If Apple Inc. (Nasdaq: AAPL) abandons the Intel x86 architecture in its Mac personal computers in favor of chips based on ARM technology, the shift will have significant implications for both companies' supply chains and may further complicate Intel's business strategy as it copes with slowing PC sales.
News of Apple's intentions came last week in a Bloomberg article, in which two unnamed sources confirmed that Apple is seeking to outfit its Macs with a version of the chip technology it uses in its iPhones and iPads. The sources also said that, in the foreseeable future, the chips used in Apple's mobile devices will be powerful enough for its desktops and laptops.
As handheld devices increasingly function like PCs, the engineers working on this project within Apple envision machines that use a common chip design. If Apple Chief Executive Officer Tim Cook wants to offer the consumer of 2017 and beyond a seamless experience on laptops, phones, tablets and televisions, it will be easier to build if all the devices have a consistent underlying chip architecture, according to one of the people.
Matt Davis, a supply chain analyst at Gartner, told me his first reaction to the article was that "this either has really big supply chain implications, or it's just posturing right now between two of the big guys, and nothing will actually happen." He stressed that any transition to ARM technology would be several years away, and that Apple is pressuring Intel right now to let it know that its focus on the processor market will be "very closely aligned with consumption, and perhaps that needs to be an area of investment."
It can't be lost on Intel that ARM technology is advancing. Last month, ARM Ltd. (Nasdaq: ARMHY; London: ARM), a British chip developer that licenses designs and supporting technology to companies like Qualcomm Inc. (Nasdaq: QCOM), unveiled its first 64-bit processor for the next generation of smartphones, tablets, and servers. The 64-bit processor will give Apple an easier path to running its 64-bit OS X on ARM hardware. The chips, which are expected to ship in 2014, promise to use the same amount of energy as today's processors while offering three times more processing power.
And Apple's semiconductor focus is shifting. On Oct. 29, it announced a major shakeup and plans for a more intensive focus on the semiconductor area of its business. The company said in a press release:
Bob Mansfield will lead a new group, Technologies, which combines all of Apple's wireless teams across the company in one organization, fostering innovation in this area at an even higher level. This organization will also include the semiconductor teams, who have ambitious plans for the future.
The company also announced that it will align its software application teams more closely. Craig Federighi will head both iOS and OS X. "Apple has the most advanced mobile and desktop operating systems, and this move brings together the OS teams to make it even easier to deliver the best technology and user experience innovations to both platforms."
Apple turned to Intel in 2005, when it dropped PowerPC chips made by Motorola and IBM. During the last four years, Apple has been steadily building the semiconductor side of its business. In 2008, it bought P.A. Semi, a fabless semiconductor company that specialized in developing fast, low-powered chips. In 2010, Apple acquired Intrinsity, a privately owned ARM design firm that developed processors for mobile devices.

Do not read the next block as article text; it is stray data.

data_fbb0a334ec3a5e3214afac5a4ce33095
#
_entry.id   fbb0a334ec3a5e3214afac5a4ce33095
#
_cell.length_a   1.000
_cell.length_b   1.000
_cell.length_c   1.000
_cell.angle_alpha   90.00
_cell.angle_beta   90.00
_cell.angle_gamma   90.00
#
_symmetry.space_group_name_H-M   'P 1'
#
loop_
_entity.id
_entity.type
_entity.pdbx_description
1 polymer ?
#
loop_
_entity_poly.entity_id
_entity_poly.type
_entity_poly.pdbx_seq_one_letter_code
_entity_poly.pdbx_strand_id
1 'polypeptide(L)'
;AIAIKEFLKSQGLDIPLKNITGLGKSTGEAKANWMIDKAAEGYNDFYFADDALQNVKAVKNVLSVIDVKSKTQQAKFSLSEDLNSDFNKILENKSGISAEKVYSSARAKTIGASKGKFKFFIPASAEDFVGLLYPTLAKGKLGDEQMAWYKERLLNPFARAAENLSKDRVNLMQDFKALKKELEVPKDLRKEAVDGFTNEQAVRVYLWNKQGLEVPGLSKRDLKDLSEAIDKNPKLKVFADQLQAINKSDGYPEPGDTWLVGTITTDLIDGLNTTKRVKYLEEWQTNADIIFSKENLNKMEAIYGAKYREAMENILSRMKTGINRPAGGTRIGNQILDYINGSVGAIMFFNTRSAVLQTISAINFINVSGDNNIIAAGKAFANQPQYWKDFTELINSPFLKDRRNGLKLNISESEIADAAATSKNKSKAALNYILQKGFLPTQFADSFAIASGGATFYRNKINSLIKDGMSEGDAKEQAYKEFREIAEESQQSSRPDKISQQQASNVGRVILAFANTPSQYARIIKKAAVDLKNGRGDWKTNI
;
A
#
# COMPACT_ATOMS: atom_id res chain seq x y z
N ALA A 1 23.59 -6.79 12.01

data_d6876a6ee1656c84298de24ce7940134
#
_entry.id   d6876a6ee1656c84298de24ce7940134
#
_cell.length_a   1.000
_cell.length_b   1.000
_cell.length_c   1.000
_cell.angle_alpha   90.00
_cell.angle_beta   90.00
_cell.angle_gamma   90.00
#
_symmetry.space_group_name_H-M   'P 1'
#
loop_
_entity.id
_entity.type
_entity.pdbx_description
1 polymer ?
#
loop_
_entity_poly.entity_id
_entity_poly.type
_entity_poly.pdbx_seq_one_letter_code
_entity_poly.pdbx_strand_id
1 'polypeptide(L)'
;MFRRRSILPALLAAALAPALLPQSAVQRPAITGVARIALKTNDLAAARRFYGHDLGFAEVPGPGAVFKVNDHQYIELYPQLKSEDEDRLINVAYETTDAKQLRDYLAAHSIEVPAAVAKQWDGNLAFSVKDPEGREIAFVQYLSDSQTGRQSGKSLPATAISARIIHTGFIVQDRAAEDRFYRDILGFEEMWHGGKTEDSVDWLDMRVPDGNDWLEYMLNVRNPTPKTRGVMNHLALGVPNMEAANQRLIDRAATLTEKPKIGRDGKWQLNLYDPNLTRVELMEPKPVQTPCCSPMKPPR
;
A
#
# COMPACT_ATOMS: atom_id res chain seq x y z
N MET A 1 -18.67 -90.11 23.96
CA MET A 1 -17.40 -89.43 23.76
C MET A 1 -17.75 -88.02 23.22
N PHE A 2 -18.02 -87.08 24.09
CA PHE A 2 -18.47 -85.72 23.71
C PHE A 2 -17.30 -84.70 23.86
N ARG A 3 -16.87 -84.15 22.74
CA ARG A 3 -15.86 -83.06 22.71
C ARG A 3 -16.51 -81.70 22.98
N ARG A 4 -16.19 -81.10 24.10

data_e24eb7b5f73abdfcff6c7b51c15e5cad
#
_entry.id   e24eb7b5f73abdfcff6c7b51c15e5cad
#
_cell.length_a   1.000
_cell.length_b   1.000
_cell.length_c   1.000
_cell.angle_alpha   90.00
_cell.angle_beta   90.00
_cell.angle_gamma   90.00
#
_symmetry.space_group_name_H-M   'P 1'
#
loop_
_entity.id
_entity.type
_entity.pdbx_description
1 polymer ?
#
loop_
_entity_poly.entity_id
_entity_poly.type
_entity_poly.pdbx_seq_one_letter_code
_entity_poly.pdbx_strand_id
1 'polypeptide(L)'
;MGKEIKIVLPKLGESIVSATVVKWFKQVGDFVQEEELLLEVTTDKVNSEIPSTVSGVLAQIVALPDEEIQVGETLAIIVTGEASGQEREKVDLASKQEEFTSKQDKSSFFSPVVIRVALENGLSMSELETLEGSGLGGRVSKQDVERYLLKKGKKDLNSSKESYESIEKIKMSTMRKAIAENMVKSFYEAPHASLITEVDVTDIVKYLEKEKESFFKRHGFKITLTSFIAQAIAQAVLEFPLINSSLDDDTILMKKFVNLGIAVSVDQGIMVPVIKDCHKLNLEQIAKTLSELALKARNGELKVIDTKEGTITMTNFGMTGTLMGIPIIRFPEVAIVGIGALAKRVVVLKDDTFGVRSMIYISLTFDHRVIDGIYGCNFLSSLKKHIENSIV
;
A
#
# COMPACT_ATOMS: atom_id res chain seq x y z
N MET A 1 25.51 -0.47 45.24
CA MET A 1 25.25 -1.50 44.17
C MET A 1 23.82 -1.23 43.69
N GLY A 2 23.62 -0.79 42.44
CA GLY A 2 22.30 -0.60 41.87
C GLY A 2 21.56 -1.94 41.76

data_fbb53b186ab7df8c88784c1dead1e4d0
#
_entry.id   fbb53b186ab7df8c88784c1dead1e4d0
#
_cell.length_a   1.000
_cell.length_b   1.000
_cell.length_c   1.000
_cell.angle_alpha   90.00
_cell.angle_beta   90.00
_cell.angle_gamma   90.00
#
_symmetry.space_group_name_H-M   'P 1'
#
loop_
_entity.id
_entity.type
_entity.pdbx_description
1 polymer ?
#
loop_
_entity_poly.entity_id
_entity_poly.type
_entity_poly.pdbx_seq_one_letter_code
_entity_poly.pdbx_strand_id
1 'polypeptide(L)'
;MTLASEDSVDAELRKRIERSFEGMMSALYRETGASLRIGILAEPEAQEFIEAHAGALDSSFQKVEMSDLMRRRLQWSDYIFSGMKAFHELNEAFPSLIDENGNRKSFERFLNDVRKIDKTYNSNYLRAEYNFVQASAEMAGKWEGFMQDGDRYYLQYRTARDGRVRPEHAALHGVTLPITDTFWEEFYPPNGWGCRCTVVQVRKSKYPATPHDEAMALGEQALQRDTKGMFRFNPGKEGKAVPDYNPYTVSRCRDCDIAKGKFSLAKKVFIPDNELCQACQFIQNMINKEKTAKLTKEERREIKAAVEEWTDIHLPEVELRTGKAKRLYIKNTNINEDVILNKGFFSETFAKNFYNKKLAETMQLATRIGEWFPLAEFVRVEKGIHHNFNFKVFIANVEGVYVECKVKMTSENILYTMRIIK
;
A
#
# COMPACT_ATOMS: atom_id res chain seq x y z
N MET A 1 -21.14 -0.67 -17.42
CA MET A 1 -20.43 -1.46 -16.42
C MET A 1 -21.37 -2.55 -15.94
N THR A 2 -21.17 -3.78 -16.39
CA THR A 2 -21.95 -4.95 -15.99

Craig Stice, an IHS analyst, told me that if Apple switched to ARM technology for Mac products, the MacBook Air line would probably be the first to receive the new chips. The laptops do not require as much computing power as the MacBook Pros, which have stronger video and graphics capabilities. "To incorporate ARM chips into their MacBook Pro laptops, which are business oriented and require high-performance computing capabilities, will be tricky, but Apple has a lot of technology, and they typically tend to surprise everybody."
In an interview with MIT Technology Review, ARM CEO Warrant East didn't shed any light on his views on the possibility of Apple switching to ARM architecture for Mac products. But he did say using ARM technology for PCs will take time to perfect.
Nobody's going to rewrite Lotus Notes to run on ARM. We don't believe there's going to be a massive switch to ARM-based PCs overnight. It's more of a gradual process as legacy applications become replaced by newer applications that are more up to date.
Both Davis and Stice speculated on the potential impact for Intel's supply chain. According to Stice, if an ARM-based processor developed by Apple could hit people's performance targets, other ARM core vendors might try to push for similar functionality. "If Apple can do it, can anybody else do it?" he asked. "There's some potential that the impact could be bigger, and if Apple can do this, there's an opportunity for HP or Dell to try to accomplish the same thing."
Davis sees Intel's fiscal 2011 investments, including $10.8 billion in capital investments and $8.4 billion in research and development, as a commitment to expanding its footprint, based on a capacity expectation and where it thinks demand will grow.
"Any major shift or decommitment in available demand is a pretty big impact to profitability for a company, because the manufacturing facilities are so asset intensive and expensive that you really need to make sure that it's fully being utilized in these plans, which are made years and years in advance," Davis said.